A number of surfing companies have sprouted up in Montréal, the most famous of which is Kayak Sans Frontieres. The company offers lessons in numerous water sports, including river surfing, and arranges lessons for tourists through local hotels. The activity has become so popular, reservations are needed to be made weeks in advance of your arrival.
You can even do some island hopping in Montréal. After enjoying all l'île de Montréal has to offer, you can take the city’s subway or soon to be light-rail REM system to Parc Jean Drapeau, which is made up of two small islands — île St. Helene and île Notre Dame. Both sit in the middle of the St. Lawrence and were created for the city’s Expo 67 World’s Fair. There’s lots of park space, wetlands, waterfront squares, an amusement park and a lovely riverside promenade to enjoy on these islands.
Being an island, Montréal naturally has plenty of beaches and some are close to downtown. Clock Tower Beach in Old Montréal overlooks the St. Lawrence, while Jean-Doré Beach and Verdun Beach are not far from the city’s downtown core. The Old Port area of Montréal also features a zip-line and the tallest observation wheel in Canada, both of which offer spectacular views of the island.
Paddlers have plenty to do on l'île de Montréal, thanks to the many places you can canoe and kayak — the Lachine Nautical Centre, built on the old canal of the same name, is within walking distance of Old Montréal and has become very popular with tourists and locals, alike.
Above: The island offers plenty of calm waters where paddlers and kayakers can enjoy their sport.
The well-worn cobblestone streets of 17th-century Old Montréal leads to many waterfront attractions and is where you’ll find some of the city’s most important landmarks, like Notre-Dame Basilica and the Pointe-à-Callière museum, which houses Montréal’s archeological ruins.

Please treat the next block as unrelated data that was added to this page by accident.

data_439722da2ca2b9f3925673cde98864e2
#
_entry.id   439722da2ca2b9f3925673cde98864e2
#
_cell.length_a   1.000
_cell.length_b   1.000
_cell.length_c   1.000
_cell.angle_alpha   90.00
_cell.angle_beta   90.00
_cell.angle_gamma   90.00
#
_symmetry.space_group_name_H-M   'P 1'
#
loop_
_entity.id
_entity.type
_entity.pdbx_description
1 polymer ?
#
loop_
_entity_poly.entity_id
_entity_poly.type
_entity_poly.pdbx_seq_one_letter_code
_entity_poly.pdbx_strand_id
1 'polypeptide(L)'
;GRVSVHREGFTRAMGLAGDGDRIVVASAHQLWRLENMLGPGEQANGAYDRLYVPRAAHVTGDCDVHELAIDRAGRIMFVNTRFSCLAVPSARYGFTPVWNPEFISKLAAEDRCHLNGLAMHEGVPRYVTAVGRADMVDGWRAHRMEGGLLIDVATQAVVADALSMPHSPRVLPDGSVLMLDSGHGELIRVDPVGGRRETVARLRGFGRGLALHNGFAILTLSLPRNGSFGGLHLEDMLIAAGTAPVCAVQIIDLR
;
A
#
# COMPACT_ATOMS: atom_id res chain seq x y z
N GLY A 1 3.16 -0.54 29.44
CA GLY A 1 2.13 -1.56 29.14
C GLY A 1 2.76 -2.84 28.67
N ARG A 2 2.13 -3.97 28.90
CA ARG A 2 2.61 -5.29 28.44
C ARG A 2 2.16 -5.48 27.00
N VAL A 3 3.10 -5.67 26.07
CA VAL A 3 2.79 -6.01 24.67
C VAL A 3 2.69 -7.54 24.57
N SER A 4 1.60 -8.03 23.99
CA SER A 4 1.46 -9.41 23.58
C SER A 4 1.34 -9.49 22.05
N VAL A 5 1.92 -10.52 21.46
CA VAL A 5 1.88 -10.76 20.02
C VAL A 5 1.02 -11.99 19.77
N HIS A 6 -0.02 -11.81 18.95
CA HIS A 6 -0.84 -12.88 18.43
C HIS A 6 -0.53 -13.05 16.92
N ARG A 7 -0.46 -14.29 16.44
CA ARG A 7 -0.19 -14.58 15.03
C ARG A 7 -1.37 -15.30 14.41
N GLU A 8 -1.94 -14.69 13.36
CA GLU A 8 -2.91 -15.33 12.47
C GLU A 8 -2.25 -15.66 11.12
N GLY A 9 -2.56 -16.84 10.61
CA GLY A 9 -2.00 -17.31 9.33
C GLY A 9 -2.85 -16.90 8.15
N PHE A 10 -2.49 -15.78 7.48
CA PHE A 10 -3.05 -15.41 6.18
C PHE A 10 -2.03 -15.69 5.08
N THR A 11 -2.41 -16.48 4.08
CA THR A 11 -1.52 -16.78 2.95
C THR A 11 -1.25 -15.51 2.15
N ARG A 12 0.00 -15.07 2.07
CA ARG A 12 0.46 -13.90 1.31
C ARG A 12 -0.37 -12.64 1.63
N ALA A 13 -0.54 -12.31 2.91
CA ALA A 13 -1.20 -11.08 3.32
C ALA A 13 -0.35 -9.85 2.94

The waterfront is also home to many iconic Montréal restaurants and a must-stop for foodies of all ages. Here you’ll dine on gourmet meals that rival anything Paris chefs can produce and enjoy renowned Québec dishes like poutine and Montréal smoked meat.
L’île de Montréal certainly appeals to all tastes and that’s why it can be our island of tranquility this summer — a great place to be marooned.
JUST THE FACTS
For information on:
Kayak Sans Frontieres: https://ksf.ca
Montréal Biodôme: https://espacepourlavie.ca/biodome
Tourisme Montréal: https://www.mtl.org/en
Pointe-à-Callière Museum: https://pacmusee.qc.ca/fr/
About the Author
Marc Atchison is a veteran journalist and a seasoned traveller with more than 20 years of travel writing experience. As the former Travel Editor of the Toronto Star, Canada's largest newspaper, and now Editor-in-Chief and Senior Writer for TraveLife magazine (Canada) and travelife.ca, Marc has been to over 100 countries in the world. Japan is one of his favorite destinations and he's been there on numerous occasions.